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UC Davis Medical Center to house first-ever state gun violence research center

UC Davis Professor Garen Wintemute, M.D., director of the Violence Prevention Research Program, listens to responses after his testimony on gun violence where he said that research has found that people who own guns face double the risk of homicides than those who don’t. Wintemute will run the state’s first ever gun violence research center.
UC Davis Professor Garen Wintemute, M.D., director of the Violence Prevention Research Program, listens to responses after his testimony on gun violence where he said that research has found that people who own guns face double the risk of homicides than those who don’t. Wintemute will run the state’s first ever gun violence research center. hamezcua@sacbee.com

The UC Davis Medical Center will house the nation’s first state-funded firearm violence research center, an effort backed by health organizations and opposed by gun rights advocates.

The University of California Firearm Violence Research Center will be under the direction of Garen Wintemute, an emergency room physician, professor, researcher and expert on firearm violence. The Sacramento-based center will build on his work with the UC Davis Violence Prevention Research Program, established in 1989.

“This is an opportunity that anybody in my shoes would wait a lifetime for,” said Wintemute, who has researched gun violence since the early 1980s. “What makes it a model is that the Legislature and the governor stepped up and said California is going to do something about this.”

The new center is funded by a $5 million, five-year state grant after Democratic lawmakers, including Sen. Lois Wolk, D-Davis, lobbied for the center this year. Wolk’s proposal eventually became part of the budget package passed by the Legislature and signed by Gov. Jerry Brown in June.

Wolk’s proposal was backed by the American College of Emergency Physicians and the American Academy of Pediatrics, California. Opponents included the Firearms Policy Coalition, which said in a statement to the Legislature that “the program is one-sided and the ‘research’ is to be used to guide the Legislature on gun control, euphemistically called ‘firearms violence prevention.’ 

The center’s first project: a survey that looks at who owns guns, why they own them and how they use firearms. Wintemute said a survey of its kind hasn’t been conducted since the mid-1970s.

The University of California Firearm Violence Research Center will begin with about eight staff members. Wintemute said two more faculty and some analysts will join the team as a result of the new funding. He expects graduate and undergraduate students will join researchers in the future.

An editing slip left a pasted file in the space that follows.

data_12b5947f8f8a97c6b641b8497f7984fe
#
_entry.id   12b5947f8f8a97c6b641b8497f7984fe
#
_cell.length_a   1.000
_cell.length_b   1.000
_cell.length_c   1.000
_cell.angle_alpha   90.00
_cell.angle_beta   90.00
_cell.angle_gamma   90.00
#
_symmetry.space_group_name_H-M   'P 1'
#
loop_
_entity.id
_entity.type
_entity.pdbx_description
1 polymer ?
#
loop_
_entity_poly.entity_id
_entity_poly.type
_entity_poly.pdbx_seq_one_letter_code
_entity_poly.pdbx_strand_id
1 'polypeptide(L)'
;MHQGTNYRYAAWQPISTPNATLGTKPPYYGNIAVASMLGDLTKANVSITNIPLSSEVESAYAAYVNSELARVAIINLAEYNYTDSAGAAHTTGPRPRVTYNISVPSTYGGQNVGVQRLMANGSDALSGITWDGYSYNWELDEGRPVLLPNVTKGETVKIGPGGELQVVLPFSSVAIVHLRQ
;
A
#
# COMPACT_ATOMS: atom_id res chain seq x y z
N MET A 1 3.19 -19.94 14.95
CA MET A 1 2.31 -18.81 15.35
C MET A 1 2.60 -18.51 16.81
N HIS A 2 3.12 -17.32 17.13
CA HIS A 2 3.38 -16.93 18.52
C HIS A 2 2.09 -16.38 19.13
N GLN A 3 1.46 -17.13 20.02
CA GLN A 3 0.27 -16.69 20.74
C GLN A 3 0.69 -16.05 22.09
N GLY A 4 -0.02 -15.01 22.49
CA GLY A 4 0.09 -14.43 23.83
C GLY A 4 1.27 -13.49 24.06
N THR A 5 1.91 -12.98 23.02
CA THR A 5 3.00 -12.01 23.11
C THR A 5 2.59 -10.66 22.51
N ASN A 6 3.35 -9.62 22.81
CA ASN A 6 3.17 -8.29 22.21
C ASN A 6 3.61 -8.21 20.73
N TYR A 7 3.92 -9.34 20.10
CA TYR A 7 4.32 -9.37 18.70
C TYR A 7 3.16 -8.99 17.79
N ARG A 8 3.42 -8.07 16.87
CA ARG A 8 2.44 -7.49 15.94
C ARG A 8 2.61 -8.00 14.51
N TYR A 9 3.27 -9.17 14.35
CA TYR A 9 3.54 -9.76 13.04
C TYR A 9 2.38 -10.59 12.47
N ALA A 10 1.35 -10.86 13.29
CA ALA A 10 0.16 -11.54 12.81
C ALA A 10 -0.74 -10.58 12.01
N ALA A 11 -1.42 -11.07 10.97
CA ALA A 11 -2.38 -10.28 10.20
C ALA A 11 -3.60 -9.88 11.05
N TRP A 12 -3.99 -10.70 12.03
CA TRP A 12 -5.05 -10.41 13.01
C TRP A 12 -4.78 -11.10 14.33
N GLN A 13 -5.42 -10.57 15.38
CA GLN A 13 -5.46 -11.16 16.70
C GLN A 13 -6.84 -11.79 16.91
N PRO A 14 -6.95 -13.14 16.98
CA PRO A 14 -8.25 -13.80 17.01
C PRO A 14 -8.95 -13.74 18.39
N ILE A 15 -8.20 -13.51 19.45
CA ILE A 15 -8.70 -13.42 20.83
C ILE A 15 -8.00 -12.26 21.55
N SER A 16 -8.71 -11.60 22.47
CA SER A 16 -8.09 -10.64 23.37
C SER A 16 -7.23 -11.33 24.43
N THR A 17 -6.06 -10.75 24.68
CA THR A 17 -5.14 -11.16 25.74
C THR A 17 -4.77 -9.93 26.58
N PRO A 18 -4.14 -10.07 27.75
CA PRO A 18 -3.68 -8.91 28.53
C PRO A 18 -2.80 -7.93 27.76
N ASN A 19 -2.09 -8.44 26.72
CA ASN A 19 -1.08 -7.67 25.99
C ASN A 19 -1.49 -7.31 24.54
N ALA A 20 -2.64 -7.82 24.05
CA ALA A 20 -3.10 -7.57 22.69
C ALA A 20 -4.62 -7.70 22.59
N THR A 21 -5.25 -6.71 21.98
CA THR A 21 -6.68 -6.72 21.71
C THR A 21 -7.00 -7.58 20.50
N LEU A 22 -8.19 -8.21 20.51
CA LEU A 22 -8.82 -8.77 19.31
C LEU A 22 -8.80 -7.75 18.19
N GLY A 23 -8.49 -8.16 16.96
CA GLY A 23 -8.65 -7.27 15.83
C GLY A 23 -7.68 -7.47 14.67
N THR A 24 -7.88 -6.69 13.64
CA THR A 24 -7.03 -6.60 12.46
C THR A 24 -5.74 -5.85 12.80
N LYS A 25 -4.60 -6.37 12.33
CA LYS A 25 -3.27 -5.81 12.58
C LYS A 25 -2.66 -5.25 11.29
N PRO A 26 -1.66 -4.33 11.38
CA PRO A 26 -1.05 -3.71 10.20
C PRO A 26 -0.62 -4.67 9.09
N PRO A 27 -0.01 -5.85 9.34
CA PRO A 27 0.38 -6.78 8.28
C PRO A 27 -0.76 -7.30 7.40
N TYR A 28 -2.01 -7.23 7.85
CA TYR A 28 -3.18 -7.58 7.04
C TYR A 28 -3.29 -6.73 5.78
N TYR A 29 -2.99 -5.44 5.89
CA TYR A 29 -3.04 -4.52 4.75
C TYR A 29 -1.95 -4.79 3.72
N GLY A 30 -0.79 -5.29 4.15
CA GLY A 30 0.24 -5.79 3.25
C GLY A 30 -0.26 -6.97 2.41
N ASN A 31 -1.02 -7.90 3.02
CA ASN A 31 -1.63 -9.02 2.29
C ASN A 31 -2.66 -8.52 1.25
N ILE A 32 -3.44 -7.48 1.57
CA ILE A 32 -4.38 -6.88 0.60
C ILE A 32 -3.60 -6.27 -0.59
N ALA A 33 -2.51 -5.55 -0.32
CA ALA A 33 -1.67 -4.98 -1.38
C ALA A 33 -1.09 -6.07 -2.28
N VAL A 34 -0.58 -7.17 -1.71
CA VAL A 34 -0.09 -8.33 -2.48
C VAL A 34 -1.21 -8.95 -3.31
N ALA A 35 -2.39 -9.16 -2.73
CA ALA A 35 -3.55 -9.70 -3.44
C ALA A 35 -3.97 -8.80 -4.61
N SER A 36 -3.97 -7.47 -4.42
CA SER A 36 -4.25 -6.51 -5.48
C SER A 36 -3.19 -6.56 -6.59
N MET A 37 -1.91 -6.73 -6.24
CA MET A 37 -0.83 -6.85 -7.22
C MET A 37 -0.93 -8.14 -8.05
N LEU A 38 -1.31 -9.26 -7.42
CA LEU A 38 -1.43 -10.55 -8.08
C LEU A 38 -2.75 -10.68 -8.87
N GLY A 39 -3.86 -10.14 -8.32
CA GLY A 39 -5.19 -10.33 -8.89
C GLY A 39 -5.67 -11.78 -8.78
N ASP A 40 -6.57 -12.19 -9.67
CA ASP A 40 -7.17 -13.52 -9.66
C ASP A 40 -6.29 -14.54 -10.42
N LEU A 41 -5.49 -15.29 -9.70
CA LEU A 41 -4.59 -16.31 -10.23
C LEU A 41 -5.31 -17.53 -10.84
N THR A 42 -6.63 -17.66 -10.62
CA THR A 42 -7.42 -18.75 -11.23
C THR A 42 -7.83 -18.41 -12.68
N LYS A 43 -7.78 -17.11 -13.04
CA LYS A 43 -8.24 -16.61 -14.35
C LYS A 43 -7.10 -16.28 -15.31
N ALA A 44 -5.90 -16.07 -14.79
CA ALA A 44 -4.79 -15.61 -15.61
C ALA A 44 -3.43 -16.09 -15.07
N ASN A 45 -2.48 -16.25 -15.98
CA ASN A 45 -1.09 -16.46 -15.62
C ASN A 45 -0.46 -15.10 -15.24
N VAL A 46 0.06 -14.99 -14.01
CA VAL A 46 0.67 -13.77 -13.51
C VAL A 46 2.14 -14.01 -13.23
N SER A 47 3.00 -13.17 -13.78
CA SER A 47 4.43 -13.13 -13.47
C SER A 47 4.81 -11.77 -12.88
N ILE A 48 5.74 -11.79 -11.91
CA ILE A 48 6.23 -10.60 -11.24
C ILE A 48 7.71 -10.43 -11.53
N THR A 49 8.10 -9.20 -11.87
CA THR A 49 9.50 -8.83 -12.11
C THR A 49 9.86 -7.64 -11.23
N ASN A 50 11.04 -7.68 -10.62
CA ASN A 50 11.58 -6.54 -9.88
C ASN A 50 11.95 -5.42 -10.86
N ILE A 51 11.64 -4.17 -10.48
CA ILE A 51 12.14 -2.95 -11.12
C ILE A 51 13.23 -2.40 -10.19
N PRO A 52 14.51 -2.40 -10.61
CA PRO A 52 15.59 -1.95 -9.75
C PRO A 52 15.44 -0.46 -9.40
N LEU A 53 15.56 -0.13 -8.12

The center is seeking additional space at the medical center to accommodate the growth.

UC President Janet Napolitano cited Wintemute’s research as the reason for selecting UC Davis to lead the project.

Congress and the U.S. Supreme Court have cited UC Davis research on gun ownership and misdemeanor violence, Wintemute said. The research showed that denying guns to people with violent misdemeanors decreased gun violence.

Gun Owners of California opposed the center’s creation. “We lobbied. We talked to members of the Legislature. I testified at every committee hearing,” said the group’s executive director, Sam Paredes. “We are fighting entrenched people who do not like guns and want to find any justification to control guns.”

Paredes said he wasn’t surprised to see UC Davis and Wintemute had been selected to lead the center. He said the research team has never shown firearm ownership in a positive light.

“We aren’t at all against research,” Paredes said. “We are concerned when research is done with a predetermined outcome and when research is so obviously colored in one direction.”

Wintemute said some people have raised concerns about the researchers’ access to data, while others have been afraid the research might result in changes to public policy.

“We are driven by data, not by a policy agenda,” Wintemute said. “We get in trouble with advocates on both sides.”

An advisory board that includes experts, elected officials, law enforcement and scholars will oversee the new center. Napolitano directed Wintemute and his research group to draw up a plan to propose and prioritize projects, suggest ways to sustain research through donations and establish an annual operating budget by Oct. 15.

“If we do a good job and spend the money wisely and the information is useful, I hope the Legislature would see fit to fund the center (after the grant ends),” Wintemute said. “In the end, if we aren’t doing a good job, we shouldn’t continue.”

Diana Lambert: 916-321-1090, @dianalambert

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